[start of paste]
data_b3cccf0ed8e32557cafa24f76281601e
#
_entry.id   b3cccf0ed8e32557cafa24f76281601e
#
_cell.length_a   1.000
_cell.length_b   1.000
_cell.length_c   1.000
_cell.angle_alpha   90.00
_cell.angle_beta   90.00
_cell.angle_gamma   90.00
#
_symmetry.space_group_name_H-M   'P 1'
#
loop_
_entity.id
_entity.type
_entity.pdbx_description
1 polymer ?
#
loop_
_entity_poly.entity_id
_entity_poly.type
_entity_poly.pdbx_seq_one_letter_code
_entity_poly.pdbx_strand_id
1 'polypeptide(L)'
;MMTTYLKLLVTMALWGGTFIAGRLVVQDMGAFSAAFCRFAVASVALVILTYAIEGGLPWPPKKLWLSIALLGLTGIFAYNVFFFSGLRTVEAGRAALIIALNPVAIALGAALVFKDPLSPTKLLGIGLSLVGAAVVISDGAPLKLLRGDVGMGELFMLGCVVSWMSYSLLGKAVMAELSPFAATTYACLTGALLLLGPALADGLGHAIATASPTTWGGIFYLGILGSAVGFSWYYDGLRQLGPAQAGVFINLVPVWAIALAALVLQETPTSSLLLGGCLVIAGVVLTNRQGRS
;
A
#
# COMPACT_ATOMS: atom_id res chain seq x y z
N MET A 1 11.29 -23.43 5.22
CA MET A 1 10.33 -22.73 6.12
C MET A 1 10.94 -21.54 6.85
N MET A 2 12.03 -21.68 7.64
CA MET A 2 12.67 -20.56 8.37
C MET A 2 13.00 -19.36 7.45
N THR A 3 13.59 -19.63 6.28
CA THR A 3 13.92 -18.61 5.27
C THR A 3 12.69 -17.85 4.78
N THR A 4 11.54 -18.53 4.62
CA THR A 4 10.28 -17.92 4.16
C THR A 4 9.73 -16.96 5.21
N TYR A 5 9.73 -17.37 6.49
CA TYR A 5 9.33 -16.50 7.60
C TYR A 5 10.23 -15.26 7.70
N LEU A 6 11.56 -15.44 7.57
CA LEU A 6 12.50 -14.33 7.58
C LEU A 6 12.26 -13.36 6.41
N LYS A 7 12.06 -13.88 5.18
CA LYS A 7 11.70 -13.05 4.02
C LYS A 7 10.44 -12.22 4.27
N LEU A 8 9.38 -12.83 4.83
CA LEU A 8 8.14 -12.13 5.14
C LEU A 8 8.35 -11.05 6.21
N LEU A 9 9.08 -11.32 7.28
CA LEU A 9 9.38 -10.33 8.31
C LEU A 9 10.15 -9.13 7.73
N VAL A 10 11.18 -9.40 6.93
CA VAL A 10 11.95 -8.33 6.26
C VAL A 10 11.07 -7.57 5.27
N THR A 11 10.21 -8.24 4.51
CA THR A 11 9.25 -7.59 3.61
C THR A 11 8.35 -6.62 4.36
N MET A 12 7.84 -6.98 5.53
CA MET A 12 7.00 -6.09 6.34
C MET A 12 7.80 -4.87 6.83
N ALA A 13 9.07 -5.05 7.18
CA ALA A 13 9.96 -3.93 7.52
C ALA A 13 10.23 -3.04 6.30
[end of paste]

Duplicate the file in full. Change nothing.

data_b3cccf0ed8e32557cafa24f76281601e
#
_entry.id   b3cccf0ed8e32557cafa24f76281601e
#
_cell.length_a   1.000
_cell.length_b   1.000
_cell.length_c   1.000
_cell.angle_alpha   90.00
_cell.angle_beta   90.00
_cell.angle_gamma   90.00
#
_symmetry.space_group_name_H-M   'P 1'
#
loop_
_entity.id
_entity.type
_entity.pdbx_description
1 polymer ?
#
loop_
_entity_poly.entity_id
_entity_poly.type
_entity_poly.pdbx_seq_one_letter_code
_entity_poly.pdbx_strand_id
1 'polypeptide(L)'
;MMTTYLKLLVTMALWGGTFIAGRLVVQDMGAFSAAFCRFAVASVALVILTYAIEGGLPWPPKKLWLSIALLGLTGIFAYNVFFFSGLRTVEAGRAALIIALNPVAIALGAALVFKDPLSPTKLLGIGLSLVGAAVVISDGAPLKLLRGDVGMGELFMLGCVVSWMSYSLLGKAVMAELSPFAATTYACLTGALLLLGPALADGLGHAIATASPTTWGGIFYLGILGSAVGFSWYYDGLRQLGPAQAGVFINLVPVWAIALAALVLQETPTSSLLLGGCLVIAGVVLTNRQGRS
;
A
#
# COMPACT_ATOMS: atom_id res chain seq x y z
N MET A 1 11.29 -23.43 5.22
CA MET A 1 10.33 -22.73 6.12
C MET A 1 10.94 -21.54 6.85
N MET A 2 12.03 -21.68 7.64
CA MET A 2 12.67 -20.56 8.37
C MET A 2 13.00 -19.36 7.45
N THR A 3 13.59 -19.63 6.28
CA THR A 3 13.92 -18.61 5.27
C THR A 3 12.69 -17.85 4.78
N THR A 4 11.54 -18.53 4.62
CA THR A 4 10.28 -17.92 4.16
C THR A 4 9.73 -16.96 5.21
N TYR A 5 9.73 -17.37 6.49
CA TYR A 5 9.33 -16.50 7.60
C TYR A 5 10.23 -15.26 7.70
N LEU A 6 11.56 -15.44 7.57
CA LEU A 6 12.50 -14.33 7.58
C LEU A 6 12.26 -13.36 6.41
N LYS A 7 12.06 -13.88 5.18
CA LYS A 7 11.70 -13.05 4.02
C LYS A 7 10.44 -12.22 4.27
N LEU A 8 9.38 -12.83 4.83
CA LEU A 8 8.14 -12.13 5.14
C LEU A 8 8.35 -11.05 6.21
N LEU A 9 9.08 -11.32 7.28
CA LEU A 9 9.38 -10.33 8.31
C LEU A 9 10.15 -9.13 7.73
N VAL A 10 11.18 -9.40 6.93
CA VAL A 10 11.95 -8.33 6.26
C VAL A 10 11.07 -7.57 5.27
N THR A 11 10.21 -8.24 4.51
CA THR A 11 9.25 -7.59 3.61
C THR A 11 8.35 -6.62 4.36
N MET A 12 7.84 -6.98 5.53
CA MET A 12 7.00 -6.09 6.34
C MET A 12 7.80 -4.87 6.83
N ALA A 13 9.07 -5.05 7.18
CA ALA A 13 9.96 -3.93 7.52
C ALA A 13 10.23 -3.04 6.30